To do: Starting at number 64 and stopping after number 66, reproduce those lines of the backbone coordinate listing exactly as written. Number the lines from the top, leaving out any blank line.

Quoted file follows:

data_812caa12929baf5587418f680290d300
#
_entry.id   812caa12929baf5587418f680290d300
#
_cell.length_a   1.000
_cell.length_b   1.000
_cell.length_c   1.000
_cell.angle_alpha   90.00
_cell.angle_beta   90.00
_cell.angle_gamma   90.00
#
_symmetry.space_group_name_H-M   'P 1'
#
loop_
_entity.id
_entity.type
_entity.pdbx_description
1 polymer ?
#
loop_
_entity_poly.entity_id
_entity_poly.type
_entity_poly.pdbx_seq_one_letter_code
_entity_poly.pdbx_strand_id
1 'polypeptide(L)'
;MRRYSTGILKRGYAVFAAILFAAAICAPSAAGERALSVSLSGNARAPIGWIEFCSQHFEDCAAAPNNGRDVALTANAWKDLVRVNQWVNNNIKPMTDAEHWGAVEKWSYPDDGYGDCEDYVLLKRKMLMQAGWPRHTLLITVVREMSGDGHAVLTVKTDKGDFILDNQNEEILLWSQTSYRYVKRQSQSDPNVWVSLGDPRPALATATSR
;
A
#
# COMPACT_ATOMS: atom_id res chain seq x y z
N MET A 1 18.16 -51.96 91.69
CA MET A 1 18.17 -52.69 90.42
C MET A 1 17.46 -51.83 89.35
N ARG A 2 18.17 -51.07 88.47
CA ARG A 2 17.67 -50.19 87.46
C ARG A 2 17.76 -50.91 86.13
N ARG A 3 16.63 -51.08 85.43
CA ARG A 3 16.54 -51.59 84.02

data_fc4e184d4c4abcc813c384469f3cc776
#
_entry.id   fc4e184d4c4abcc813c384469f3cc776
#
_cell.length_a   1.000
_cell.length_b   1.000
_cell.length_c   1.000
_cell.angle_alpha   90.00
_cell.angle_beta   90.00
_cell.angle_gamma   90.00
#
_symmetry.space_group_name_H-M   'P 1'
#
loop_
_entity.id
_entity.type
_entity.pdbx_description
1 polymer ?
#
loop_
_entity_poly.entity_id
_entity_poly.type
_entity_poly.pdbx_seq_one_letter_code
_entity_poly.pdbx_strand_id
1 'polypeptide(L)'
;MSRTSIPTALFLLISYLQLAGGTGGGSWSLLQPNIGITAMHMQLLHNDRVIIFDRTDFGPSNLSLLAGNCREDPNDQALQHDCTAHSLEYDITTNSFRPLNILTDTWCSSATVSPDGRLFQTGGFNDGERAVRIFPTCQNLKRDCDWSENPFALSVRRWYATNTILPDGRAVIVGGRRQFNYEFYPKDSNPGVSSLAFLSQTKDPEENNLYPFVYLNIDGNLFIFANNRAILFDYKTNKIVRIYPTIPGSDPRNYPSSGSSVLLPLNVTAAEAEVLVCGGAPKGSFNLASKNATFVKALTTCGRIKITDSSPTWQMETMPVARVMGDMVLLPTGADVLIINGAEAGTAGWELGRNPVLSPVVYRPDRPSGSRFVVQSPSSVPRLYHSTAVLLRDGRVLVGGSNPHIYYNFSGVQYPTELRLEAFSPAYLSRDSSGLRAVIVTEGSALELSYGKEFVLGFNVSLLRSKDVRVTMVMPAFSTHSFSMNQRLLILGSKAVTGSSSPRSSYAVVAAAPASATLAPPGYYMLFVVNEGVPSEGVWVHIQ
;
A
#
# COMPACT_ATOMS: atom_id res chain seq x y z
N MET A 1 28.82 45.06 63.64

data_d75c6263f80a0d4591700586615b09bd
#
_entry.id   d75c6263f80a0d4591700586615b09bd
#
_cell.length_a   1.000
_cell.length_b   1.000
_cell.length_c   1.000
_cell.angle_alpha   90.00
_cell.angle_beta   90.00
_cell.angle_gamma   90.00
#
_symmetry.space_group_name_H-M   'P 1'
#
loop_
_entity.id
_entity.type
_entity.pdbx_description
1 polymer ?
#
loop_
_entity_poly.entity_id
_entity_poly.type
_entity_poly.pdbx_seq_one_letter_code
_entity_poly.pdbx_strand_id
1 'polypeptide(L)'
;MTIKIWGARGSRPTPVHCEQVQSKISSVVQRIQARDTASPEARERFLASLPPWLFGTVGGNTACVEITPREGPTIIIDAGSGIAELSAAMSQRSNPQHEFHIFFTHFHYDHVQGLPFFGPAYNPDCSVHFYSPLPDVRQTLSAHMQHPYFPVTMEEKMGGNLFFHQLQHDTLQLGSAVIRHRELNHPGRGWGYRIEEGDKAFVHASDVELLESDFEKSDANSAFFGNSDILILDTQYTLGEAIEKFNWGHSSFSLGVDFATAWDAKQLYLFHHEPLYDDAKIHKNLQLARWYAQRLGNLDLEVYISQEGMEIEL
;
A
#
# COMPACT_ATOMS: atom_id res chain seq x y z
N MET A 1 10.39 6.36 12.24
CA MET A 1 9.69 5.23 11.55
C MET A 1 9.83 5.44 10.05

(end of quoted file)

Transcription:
;MSRTSIPTALFLLISYLQLAGGTGGGSWSLLQPNIGITAMHMQLLHNDRVIIFDRTDFGPSNLSLLAGNCREDPNDQALQHDCTAHSLEYDITTNSFRPLNILTDTWCSSATVSPDGRLFQTGGFNDGERAVRIFPTCQNLKRDCDWSENPFALSVRRWYATNTILPDGRAVIVGGRRQFNYEFYPKDSNPGVSSLAFLSQTKDPEENNLYPFVYLNIDGNLFIFANNRAILFDYKTNKIVRIYPTIPGSDPRNYPSSGSSVLLPLNVTAAEAEVLVCGGAPKGSFNLASKNATFVKALTTCGRIKITDSSPTWQMETMPVARVMGDMVLLPTGADVLIINGAEAGTAGWELGRNPVLSPVVYRPDRPSGSRFVVQSPSSVPRLYHSTAVLLRDGRVLVGGSNPHIYYNFSGVQYPTELRLEAFSPAYLSRDSSGLRAVIVTEGSALELSYGKEFVLGFNVSLLRSKDVRVTMVMPAFSTHSFSMNQRLLILGSKAVTGSSSPRSSYAVVAAAPASATLAPPGYYMLFVVNEGVPSEGVWVHIQ
;
A